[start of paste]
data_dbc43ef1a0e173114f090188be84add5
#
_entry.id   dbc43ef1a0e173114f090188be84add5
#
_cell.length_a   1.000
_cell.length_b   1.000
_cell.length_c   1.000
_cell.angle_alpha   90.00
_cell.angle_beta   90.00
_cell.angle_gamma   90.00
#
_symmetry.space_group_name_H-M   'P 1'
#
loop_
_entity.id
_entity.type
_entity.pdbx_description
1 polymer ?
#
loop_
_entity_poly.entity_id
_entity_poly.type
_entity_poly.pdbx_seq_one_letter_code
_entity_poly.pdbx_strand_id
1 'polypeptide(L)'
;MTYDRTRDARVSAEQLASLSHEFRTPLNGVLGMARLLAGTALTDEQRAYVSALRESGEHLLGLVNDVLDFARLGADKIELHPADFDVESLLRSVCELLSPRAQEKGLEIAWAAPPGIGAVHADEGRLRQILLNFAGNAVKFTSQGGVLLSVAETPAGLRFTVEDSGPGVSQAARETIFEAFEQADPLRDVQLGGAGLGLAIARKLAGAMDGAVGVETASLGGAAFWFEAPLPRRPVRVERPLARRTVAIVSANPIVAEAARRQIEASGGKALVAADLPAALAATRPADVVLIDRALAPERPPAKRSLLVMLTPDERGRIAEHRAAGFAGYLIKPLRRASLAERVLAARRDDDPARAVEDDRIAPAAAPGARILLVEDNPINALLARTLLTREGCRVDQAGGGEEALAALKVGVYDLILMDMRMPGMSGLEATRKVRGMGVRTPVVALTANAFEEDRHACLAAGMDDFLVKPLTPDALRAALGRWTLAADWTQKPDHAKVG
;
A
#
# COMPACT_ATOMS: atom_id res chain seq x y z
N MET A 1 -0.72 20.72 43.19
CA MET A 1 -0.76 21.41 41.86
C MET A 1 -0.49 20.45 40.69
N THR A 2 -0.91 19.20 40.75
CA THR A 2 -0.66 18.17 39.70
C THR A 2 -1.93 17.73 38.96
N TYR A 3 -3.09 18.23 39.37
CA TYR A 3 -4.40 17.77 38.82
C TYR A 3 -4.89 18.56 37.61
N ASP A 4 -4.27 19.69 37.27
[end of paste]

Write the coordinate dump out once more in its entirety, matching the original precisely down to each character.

data_dbc43ef1a0e173114f090188be84add5
#
_entry.id   dbc43ef1a0e173114f090188be84add5
#
_cell.length_a   1.000
_cell.length_b   1.000
_cell.length_c   1.000
_cell.angle_alpha   90.00
_cell.angle_beta   90.00
_cell.angle_gamma   90.00
#
_symmetry.space_group_name_H-M   'P 1'
#
loop_
_entity.id
_entity.type
_entity.pdbx_description
1 polymer ?
#
loop_
_entity_poly.entity_id
_entity_poly.type
_entity_poly.pdbx_seq_one_letter_code
_entity_poly.pdbx_strand_id
1 'polypeptide(L)'
;MTYDRTRDARVSAEQLASLSHEFRTPLNGVLGMARLLAGTALTDEQRAYVSALRESGEHLLGLVNDVLDFARLGADKIELHPADFDVESLLRSVCELLSPRAQEKGLEIAWAAPPGIGAVHADEGRLRQILLNFAGNAVKFTSQGGVLLSVAETPAGLRFTVEDSGPGVSQAARETIFEAFEQADPLRDVQLGGAGLGLAIARKLAGAMDGAVGVETASLGGAAFWFEAPLPRRPVRVERPLARRTVAIVSANPIVAEAARRQIEASGGKALVAADLPAALAATRPADVVLIDRALAPERPPAKRSLLVMLTPDERGRIAEHRAAGFAGYLIKPLRRASLAERVLAARRDDDPARAVEDDRIAPAAAPGARILLVEDNPINALLARTLLTREGCRVDQAGGGEEALAALKVGVYDLILMDMRMPGMSGLEATRKVRGMGVRTPVVALTANAFEEDRHACLAAGMDDFLVKPLTPDALRAALGRWTLAADWTQKPDHAKVG
;
A
#
# COMPACT_ATOMS: atom_id res chain seq x y z
N MET A 1 -0.72 20.72 43.19
CA MET A 1 -0.76 21.41 41.86
C MET A 1 -0.49 20.45 40.69
N THR A 2 -0.91 19.20 40.75
CA THR A 2 -0.66 18.17 39.70
C THR A 2 -1.93 17.73 38.96
N TYR A 3 -3.09 18.23 39.37
CA TYR A 3 -4.40 17.77 38.82
C TYR A 3 -4.89 18.56 37.61
N ASP A 4 -4.27 19.69 37.27